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#MusicSermon is a weekly series by Naima Cochrane that highlights the under-acknowledged and under-appreciated urban artists and sub-genres from the '90s and earlier. The series seeks to tell unknown and/or forgotten stories that connect the dots between current music, culture and the foundations of the past.

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Issa Vibe: The Best Songs To Fit Your Different 4/20 Sessions

April 20th isn’t a national holiday, but it might as well be.

Although recreational marijuana use is only legal in 10 states, the U.S. is home to approximately 35 million regular users of cannabis, according to a survey done by Yahoo News and Marist University. That's 10.6 percent of the American population and while that may seem minuscule, the numbers are growing daily and it's understandable.

Weed has now become a staple of American culture; it's become a legitimate business in the states where it's legal, it's now part of the way people socialize, and better yet it's a theme in some of the hottest music out today. "Kush" has been included in some of the hardest verses that millennials and generation-z kids have heard in their lifetime.

Wiz Khalifa and Snoop Dogg, amazing emcees in their own right, are also widely known for their love of the green plant. Wiz's biggest album, Rolling Papers is clearly influenced by weed and along with the Snoop Dogg-assisted "Young, Wild & Free" is all about that green positivity.

There's an endless list of hits about rolling up a joint, hitting it and passing it, but what about moods? Whether it's a bowl, a blunt or an edible weed, can leave people feeling a variety of ways and that all can be traced to a certain strand of weed someone's inhaling, or the mood they're already.

Regardless, it's important to be prepared and have music ready to match whatever feelings marijuana concocts; and that's why VIBE compiled an adequate list of songs for each of the main pot moods.

So on this 4/20, sit back, relax, smoke and find the songs that suit the vibe.

___

The "Let Me Chill Out" Mood 

Sometimes the best way to come down from an over the top high is to play some tunes with a soft beat and a light voice. The best artists in the game right now, like Jhené Aiko for instance, have created that sound that's perfect for when relaxation is needed, so of course, she made the list.  These are the top four songs that can help anyone kick back and relax if a pull from a joint just isn't hitting the right way.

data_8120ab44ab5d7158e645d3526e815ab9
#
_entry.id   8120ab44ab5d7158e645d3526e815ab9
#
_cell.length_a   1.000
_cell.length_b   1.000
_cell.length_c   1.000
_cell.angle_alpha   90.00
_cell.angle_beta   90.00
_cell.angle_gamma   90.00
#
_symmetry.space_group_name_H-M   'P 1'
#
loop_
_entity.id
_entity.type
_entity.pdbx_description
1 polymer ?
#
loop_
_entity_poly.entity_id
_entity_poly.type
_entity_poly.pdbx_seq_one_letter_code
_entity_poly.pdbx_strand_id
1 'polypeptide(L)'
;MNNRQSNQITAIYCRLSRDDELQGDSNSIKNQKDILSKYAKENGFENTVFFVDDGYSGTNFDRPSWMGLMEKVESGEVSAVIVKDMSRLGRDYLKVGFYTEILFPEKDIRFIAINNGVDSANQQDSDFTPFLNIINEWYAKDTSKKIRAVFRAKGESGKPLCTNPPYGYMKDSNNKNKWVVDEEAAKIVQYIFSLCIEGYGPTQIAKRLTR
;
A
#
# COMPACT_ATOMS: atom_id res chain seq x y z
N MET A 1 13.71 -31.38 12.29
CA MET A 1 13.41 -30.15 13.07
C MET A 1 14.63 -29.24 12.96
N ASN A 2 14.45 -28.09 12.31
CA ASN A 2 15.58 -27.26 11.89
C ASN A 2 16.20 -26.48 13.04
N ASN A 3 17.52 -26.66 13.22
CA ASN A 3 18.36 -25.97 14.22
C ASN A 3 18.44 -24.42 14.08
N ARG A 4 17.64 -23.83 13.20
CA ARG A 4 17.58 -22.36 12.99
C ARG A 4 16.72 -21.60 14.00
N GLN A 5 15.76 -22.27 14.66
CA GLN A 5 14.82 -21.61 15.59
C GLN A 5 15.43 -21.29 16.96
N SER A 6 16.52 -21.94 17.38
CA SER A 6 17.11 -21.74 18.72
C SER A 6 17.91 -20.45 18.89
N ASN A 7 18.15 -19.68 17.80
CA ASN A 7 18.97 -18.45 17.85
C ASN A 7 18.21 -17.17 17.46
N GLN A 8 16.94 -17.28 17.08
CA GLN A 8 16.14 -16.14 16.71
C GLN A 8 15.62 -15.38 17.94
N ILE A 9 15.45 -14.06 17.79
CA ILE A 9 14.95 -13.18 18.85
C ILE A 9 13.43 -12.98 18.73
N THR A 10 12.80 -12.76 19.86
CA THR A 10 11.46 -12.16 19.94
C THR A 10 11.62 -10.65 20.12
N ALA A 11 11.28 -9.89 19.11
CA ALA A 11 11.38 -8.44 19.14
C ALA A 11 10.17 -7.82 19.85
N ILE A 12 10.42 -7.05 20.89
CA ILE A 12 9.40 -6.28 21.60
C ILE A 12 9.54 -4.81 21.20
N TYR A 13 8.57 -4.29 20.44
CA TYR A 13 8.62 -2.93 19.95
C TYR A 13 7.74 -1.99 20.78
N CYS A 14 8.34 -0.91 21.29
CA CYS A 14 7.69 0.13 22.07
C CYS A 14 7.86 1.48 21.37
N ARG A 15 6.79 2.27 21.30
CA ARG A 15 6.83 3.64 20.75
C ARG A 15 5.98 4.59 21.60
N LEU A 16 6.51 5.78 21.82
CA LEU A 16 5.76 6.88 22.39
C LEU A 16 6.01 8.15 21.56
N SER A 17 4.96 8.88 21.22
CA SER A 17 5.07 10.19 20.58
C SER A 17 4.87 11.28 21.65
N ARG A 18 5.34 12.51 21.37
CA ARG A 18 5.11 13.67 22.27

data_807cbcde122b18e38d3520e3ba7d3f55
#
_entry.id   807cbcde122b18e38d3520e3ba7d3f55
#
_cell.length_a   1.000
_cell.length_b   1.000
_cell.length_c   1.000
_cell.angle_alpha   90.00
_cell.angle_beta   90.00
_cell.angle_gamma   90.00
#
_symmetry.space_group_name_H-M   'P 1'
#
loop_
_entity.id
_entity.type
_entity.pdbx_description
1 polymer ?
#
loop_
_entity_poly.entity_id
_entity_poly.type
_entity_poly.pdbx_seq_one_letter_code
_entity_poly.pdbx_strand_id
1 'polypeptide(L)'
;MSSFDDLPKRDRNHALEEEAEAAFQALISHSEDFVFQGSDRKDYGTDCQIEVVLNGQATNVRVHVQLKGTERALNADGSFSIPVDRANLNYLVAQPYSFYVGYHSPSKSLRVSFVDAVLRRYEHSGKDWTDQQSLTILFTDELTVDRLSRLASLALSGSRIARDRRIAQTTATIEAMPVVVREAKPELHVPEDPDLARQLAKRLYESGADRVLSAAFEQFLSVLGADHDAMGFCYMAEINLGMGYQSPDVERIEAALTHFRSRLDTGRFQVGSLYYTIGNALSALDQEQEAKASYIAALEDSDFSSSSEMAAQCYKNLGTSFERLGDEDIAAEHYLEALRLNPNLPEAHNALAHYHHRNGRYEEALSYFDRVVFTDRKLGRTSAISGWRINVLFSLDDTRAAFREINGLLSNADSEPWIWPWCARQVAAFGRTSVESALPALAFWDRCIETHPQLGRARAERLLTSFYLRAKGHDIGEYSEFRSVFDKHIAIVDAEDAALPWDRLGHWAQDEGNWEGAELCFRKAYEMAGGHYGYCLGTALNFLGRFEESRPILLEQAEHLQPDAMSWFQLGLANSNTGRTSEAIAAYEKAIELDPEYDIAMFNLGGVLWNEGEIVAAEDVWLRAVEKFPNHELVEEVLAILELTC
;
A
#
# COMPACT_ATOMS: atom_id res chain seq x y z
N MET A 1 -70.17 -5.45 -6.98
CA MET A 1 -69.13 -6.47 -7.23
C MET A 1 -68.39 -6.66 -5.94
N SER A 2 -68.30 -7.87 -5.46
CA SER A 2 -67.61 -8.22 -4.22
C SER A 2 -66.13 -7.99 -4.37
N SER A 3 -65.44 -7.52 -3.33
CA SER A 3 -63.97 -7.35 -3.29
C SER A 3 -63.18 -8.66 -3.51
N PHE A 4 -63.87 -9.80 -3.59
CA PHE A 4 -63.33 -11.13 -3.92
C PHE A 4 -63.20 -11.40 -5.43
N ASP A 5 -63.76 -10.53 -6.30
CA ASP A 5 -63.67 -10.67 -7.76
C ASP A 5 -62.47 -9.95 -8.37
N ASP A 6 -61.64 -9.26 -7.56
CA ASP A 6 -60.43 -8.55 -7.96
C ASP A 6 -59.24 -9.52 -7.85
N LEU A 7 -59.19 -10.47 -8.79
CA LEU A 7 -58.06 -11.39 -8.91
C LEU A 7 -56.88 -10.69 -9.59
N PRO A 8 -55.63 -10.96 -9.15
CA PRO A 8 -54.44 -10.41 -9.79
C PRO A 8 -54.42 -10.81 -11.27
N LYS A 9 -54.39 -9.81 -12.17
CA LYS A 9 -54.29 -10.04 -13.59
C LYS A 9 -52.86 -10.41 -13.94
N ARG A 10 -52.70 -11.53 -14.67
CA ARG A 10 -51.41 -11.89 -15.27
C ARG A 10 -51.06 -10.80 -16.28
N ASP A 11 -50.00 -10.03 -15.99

"Blue Dream" by Jhené Aiko "Muse" by Afro Nostalgia "Summer Games" by Drake "LOVE." by Kendrick Lamar (feat. Zacari) The Bad B*tch Hours or "Top Two and I'm Not Two" Mood 

You look around the room and realize: you're top two and you're not two in it. All it took was one or a couple of puffs and then a pass to make you feel pretty good about yourself. One of the main upsides to smoking that's constantly mentioned in the media is that it can help alleviate chronic pain, well, another positive to it is that it can leave you feeling sexy, sensual and everything in between.

This is that high that can make you feel that you're significant other is lucky to have you, and subsequently makes you hit them up, that tells you: you're single and ready to mingle. It's a smoking session that lets you know: if you shoot your shot now, you'll score and it's a session that you want music playing that only affirms how sultry and seductive you feel. If this is how 4/20 leaves you feeling, putting on some RiRi or even Young Thug can effectively get you 'in your bag.'

"Same Ol' Mistakes" by Rihanna "Tyrant" by Kali Uchis (feat. Jorja Smith) "Worth It" by Young Thug "Smoke Break" by Chance the Rapper (feat. Future) The "Head in the Clouds" Mood 

More often than not, edibles have the power of leaving people spaced out and speaking slowly, after consuming them. Sometimes smoking weed, or hotboxing with friends is a silent event. Either everyone's consumed by their phones, or every other person has been looking at a nonexistent spot on the wall for the past 15 minutes.

Regardless this isn't the high where people want to hear "Act Up" by City Girls, no matter how much they love them. No, this is the high where people need music that takes them on a journey. Songs where the production is out of this world and it seems like the artist specifically made the song for a smoke session like no other. Travis Scott's ASTROWORLD is full of tracks with that vibe, and Lil' Wayne, a weed connoisseur of his own, has songs that fulfill that need too. Smoke a bit and let the weed do its thing.

"ASTROTHUNDER" by Travis Scott "I Feel Like Dying" by Lil' Wayne "Hyyer" by Kid Cudi "St. Tropez" by J. Cole The "Got the Giggles" Mood 

This is when the blunt hits perfectly and there's nothing wrong in the world or when the bowl did its' job and leaves everyone feeling silly. A "feel good high" is the best way to describe and the best way to live through that kind of smoke session is to listen to some "feel good music." These are the songs that can have people swaying unknowingly to its' beat, or the tracks that leave people smiling from ear to ear. This is the session that lets people know that "this is it chief," and here are the best songs to go along with it.

"Pass the Vibes" by Donnie Trumpet & The Social Experiment "Dreamcatcher" by Metro Boomin' (feat. Swae Lee & Travis Scott) "It's a Vibe" by 2 Chainz (feat. Ty Dolla $ign, Trey Songz & Jhené Aiko) "Binz" by Solange
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4/20: A VIBE-Era Timeline Of Hip-Hop's Relationship With Cigars And Rolling Papers

Hip-hop's relationship with Mary Jane has always been a beloved one. From song from artists like Styles P, Curren$y and Snoop Dogg, laying back and enjoying nature's herbs is a coveted pastime in the game.